Despite Kelly and McMaster both brushing off Kushner's 'Russian back-channel' story as standard practice for new administrations, increasing controversy surrounding the president's son-in-law have reportedly prompted senior advisers to suggest it's time for Kushner to "take a step back."
After McMaster's comments brushing off the WaPo story as a non-story, DHS' Kelly did the reounds of Sunday political shows this morning confirming Kushner's back-channeling is "both normal and acceptable"...
However, this is just the latest in a series of stories - fake or not - that have surrounded the president's son-in-law and for some senior Trump advisers, enough seems to be enough.
As Axios reports, Jonathan Karl reports on ABC's "This Week" that people "very close to the president" think the Russia investigation's current focus on Jared Kushner means it's time for the president's son-in-law to "take a step back":
"Even if he is ultimately completed cleared, he is at the center of this investigation right now, and you hear people close to the president, quietly saying, is it too much and is it time for Jared to take a step back, maybe even take a leave of absence from the White House."
Why it matters: Some in the White House have long resented Kushner's influence, and now see an opportunity to sideline him. And Kushner allies have been noting that he and Ivanka have made no long-term commitments to the administration. But it's still far from clear that his spot in Trump's inner circle is at risk.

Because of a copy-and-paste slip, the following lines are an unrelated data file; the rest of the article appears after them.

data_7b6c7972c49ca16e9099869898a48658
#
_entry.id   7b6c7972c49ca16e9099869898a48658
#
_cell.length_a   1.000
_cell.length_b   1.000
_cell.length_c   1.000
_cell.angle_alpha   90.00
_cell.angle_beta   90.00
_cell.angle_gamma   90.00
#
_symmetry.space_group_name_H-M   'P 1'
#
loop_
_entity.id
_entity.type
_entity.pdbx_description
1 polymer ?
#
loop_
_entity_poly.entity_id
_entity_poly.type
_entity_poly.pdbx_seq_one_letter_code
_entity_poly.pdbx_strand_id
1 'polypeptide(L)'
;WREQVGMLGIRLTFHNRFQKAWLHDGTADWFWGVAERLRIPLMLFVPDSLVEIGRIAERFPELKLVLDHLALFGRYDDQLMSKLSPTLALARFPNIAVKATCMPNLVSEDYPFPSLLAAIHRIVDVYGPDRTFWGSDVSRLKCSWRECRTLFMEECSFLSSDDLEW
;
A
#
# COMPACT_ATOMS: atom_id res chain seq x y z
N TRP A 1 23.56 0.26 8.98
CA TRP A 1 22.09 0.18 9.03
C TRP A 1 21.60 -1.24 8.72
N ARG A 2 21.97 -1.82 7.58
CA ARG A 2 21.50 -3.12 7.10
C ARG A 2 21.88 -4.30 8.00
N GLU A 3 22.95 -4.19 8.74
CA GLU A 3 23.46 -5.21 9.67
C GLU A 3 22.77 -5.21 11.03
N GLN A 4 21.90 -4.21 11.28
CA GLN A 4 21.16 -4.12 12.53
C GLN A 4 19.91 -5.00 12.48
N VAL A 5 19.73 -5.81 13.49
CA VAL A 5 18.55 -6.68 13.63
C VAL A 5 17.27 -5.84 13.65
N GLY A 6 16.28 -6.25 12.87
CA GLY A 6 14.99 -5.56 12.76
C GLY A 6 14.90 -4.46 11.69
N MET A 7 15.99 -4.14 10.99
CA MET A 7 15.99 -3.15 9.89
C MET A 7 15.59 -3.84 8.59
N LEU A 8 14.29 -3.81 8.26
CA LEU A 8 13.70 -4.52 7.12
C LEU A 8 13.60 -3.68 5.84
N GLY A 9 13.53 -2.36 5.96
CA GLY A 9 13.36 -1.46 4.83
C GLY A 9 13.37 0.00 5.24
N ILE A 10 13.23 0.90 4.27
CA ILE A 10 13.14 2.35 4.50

It is no secret that there has been (and continues to be, despite Trump's demands that it stops), a rift between Trump chief strategist Steve Bannon and Trimp son-in-law Jared Kushner.
One wonders if the pendulum is swinging back to a more nationalist White House once again as the Kushner-ou narrative contoinues to build.
Additionally, ABC News reports that Family members of President Trump, including his two sons, met for hours Thursday with Republican Party officials to discuss political strategy, ABC News has learned from sources with direct knowledge of the meeting. The president's sons, Donald Trump Jr. and Eric, in addition to Eric's wife, Lara, attended the meeting at Republican National Committee headquarters in Washington, D.C., sources told ABC News.